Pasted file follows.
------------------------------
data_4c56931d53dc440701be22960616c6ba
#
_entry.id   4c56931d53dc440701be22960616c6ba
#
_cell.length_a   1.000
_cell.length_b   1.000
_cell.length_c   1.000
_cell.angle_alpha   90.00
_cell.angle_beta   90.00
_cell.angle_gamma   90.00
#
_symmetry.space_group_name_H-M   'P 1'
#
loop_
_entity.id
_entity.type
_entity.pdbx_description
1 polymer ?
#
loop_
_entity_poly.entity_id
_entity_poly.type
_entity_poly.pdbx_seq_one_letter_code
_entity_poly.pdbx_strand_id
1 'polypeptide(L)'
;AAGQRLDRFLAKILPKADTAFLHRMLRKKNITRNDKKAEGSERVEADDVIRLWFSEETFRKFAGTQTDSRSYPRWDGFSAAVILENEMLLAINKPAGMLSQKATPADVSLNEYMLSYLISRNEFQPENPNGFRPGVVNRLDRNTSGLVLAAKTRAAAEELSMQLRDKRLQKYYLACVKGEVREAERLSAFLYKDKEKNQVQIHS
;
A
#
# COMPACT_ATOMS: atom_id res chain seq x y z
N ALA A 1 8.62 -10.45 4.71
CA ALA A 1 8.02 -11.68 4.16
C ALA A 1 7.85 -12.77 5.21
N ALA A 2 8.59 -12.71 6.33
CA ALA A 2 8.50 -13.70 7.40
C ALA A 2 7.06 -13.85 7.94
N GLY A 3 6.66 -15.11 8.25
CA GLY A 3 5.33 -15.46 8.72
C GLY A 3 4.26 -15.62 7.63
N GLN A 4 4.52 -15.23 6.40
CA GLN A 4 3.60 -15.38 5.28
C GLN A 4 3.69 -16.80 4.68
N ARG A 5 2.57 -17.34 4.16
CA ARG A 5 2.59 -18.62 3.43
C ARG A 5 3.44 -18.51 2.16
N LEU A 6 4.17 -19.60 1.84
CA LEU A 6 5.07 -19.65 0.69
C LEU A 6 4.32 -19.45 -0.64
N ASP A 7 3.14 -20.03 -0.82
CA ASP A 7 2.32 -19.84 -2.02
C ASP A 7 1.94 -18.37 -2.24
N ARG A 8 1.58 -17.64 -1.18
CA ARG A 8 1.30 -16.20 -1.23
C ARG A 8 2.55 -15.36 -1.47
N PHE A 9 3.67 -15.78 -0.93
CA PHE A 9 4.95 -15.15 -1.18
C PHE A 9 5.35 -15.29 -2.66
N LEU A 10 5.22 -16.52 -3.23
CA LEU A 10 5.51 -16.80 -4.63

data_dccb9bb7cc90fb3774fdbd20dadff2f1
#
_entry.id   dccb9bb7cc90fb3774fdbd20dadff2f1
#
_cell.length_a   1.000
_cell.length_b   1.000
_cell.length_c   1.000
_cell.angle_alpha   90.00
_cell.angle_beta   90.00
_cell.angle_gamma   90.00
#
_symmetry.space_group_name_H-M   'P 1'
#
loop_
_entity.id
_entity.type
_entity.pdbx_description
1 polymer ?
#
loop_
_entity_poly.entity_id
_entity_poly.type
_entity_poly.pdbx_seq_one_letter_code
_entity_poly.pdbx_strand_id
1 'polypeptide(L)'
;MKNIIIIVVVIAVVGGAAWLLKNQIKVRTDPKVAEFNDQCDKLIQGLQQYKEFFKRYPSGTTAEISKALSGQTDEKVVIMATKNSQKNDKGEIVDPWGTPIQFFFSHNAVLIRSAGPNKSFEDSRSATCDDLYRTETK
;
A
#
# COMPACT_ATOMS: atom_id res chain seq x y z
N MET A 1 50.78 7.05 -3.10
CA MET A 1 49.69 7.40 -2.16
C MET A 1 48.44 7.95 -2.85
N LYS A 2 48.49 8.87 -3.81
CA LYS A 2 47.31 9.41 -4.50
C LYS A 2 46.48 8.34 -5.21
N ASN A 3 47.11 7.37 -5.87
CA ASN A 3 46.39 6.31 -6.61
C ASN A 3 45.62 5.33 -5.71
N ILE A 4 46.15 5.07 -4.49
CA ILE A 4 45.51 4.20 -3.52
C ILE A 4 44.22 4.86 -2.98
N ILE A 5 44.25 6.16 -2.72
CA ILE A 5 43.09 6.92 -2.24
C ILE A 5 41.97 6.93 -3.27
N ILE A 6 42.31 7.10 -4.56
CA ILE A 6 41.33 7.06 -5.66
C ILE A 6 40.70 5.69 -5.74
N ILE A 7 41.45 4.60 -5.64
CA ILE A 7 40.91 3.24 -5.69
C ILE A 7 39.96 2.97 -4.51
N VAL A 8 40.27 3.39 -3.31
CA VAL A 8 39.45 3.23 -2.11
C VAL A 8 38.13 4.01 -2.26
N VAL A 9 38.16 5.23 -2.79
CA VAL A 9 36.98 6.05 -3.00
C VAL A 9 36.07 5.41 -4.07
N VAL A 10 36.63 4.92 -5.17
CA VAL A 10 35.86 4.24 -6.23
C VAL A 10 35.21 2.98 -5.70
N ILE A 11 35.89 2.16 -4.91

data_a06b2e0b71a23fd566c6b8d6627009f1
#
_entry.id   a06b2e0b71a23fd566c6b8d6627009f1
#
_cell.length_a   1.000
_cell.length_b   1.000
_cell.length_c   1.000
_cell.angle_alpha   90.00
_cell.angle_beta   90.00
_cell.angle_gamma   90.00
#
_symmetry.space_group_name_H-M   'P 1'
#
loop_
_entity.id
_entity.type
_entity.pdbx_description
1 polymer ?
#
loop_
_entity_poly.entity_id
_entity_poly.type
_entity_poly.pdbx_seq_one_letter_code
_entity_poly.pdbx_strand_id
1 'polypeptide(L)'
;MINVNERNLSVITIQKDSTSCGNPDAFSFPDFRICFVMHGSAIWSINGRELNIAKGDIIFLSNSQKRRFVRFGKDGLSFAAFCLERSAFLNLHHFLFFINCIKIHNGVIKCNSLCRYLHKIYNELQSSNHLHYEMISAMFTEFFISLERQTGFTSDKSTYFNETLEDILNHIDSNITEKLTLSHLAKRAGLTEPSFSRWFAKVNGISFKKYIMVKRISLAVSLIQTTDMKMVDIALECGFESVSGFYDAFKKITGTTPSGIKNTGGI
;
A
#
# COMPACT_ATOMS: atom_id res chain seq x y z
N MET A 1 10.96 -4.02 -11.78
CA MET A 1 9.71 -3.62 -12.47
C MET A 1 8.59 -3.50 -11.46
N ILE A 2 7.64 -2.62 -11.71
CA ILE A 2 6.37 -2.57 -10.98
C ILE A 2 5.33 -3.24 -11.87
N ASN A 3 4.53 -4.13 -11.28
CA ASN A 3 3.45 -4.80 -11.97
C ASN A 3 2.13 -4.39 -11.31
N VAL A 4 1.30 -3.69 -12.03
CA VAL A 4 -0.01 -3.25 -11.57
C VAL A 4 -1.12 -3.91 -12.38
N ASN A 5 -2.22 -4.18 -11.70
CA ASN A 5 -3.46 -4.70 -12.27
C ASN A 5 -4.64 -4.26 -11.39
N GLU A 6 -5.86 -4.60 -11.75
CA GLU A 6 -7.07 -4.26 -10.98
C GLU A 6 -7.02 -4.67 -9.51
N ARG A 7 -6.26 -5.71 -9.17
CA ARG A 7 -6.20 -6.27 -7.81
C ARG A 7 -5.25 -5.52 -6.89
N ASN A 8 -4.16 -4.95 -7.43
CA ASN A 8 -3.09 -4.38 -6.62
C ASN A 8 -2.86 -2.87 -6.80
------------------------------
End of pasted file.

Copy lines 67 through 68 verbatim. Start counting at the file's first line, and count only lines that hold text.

_cell.angle_alpha   90.00
_cell.angle_beta   90.00